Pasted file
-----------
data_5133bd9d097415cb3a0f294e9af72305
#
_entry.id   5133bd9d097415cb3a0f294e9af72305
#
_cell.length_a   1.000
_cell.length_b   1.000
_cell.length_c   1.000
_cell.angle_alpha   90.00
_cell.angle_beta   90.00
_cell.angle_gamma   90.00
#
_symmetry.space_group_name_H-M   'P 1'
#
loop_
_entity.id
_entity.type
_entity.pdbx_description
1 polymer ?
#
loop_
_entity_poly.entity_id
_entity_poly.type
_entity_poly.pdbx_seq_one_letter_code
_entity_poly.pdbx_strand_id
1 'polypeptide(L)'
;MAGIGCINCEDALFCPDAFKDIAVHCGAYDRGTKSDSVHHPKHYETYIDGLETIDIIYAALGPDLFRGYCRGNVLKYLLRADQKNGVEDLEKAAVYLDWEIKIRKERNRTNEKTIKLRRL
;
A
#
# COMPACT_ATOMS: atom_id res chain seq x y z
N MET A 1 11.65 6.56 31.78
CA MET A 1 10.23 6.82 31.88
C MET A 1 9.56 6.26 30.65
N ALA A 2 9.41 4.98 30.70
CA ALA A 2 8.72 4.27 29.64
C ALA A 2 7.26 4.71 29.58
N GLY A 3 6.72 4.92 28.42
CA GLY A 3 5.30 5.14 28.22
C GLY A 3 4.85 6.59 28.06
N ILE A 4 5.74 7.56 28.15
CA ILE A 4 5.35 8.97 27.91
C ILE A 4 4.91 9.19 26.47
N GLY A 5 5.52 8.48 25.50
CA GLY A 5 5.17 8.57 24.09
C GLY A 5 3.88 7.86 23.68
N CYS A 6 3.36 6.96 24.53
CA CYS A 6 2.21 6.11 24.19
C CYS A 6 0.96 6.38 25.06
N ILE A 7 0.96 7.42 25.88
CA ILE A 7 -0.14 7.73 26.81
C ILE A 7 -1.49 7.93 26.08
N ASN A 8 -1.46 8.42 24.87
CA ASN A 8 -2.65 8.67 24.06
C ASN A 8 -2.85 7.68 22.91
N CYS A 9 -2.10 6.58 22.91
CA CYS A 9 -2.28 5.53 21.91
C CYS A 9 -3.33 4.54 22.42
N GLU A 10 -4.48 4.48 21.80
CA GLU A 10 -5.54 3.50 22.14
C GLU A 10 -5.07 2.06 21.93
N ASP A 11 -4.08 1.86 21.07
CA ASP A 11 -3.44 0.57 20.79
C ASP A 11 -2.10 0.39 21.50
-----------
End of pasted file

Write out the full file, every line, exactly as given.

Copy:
data_5133bd9d097415cb3a0f294e9af72305
#
_entry.id   5133bd9d097415cb3a0f294e9af72305
#
_cell.length_a   1.000
_cell.length_b   1.000
_cell.length_c   1.000
_cell.angle_alpha   90.00
_cell.angle_beta   90.00
_cell.angle_gamma   90.00
#
_symmetry.space_group_name_H-M   'P 1'
#
loop_
_entity.id
_entity.type
_entity.pdbx_description
1 polymer ?
#
loop_
_entity_poly.entity_id
_entity_poly.type
_entity_poly.pdbx_seq_one_letter_code
_entity_poly.pdbx_strand_id
1 'polypeptide(L)'
;MAGIGCINCEDALFCPDAFKDIAVHCGAYDRGTKSDSVHHPKHYETYIDGLETIDIIYAALGPDLFRGYCRGNVLKYLLRADQKNGVEDLEKAAVYLDWEIKIRKERNRTNEKTIKLRRL
;
A
#
# COMPACT_ATOMS: atom_id res chain seq x y z
N MET A 1 11.65 6.56 31.78
CA MET A 1 10.23 6.82 31.88
C MET A 1 9.56 6.26 30.65
N ALA A 2 9.41 4.98 30.70
CA ALA A 2 8.72 4.27 29.64
C ALA A 2 7.26 4.71 29.58
N GLY A 3 6.72 4.92 28.42
CA GLY A 3 5.30 5.14 28.22
C GLY A 3 4.85 6.59 28.06
N ILE A 4 5.74 7.56 28.15
CA ILE A 4 5.35 8.97 27.91
C ILE A 4 4.91 9.19 26.47
N GLY A 5 5.52 8.48 25.50
CA GLY A 5 5.17 8.57 24.09
C GLY A 5 3.88 7.86 23.68
N CYS A 6 3.36 6.96 24.53
CA CYS A 6 2.21 6.11 24.19
C CYS A 6 0.96 6.38 25.06
N ILE A 7 0.96 7.42 25.88
CA ILE A 7 -0.14 7.73 26.81
C ILE A 7 -1.49 7.93 26.08
N ASN A 8 -1.46 8.42 24.87
CA ASN A 8 -2.65 8.67 24.06
C ASN A 8 -2.85 7.68 22.91
N CYS A 9 -2.10 6.58 22.91
CA CYS A 9 -2.28 5.53 21.91
C CYS A 9 -3.33 4.54 22.42
N GLU A 10 -4.48 4.48 21.80
CA GLU A 10 -5.54 3.50 22.14
C GLU A 10 -5.07 2.06 21.93
N ASP A 11 -4.08 1.86 21.07
CA ASP A 11 -3.44 0.57 20.79
C ASP A 11 -2.10 0.39 21.50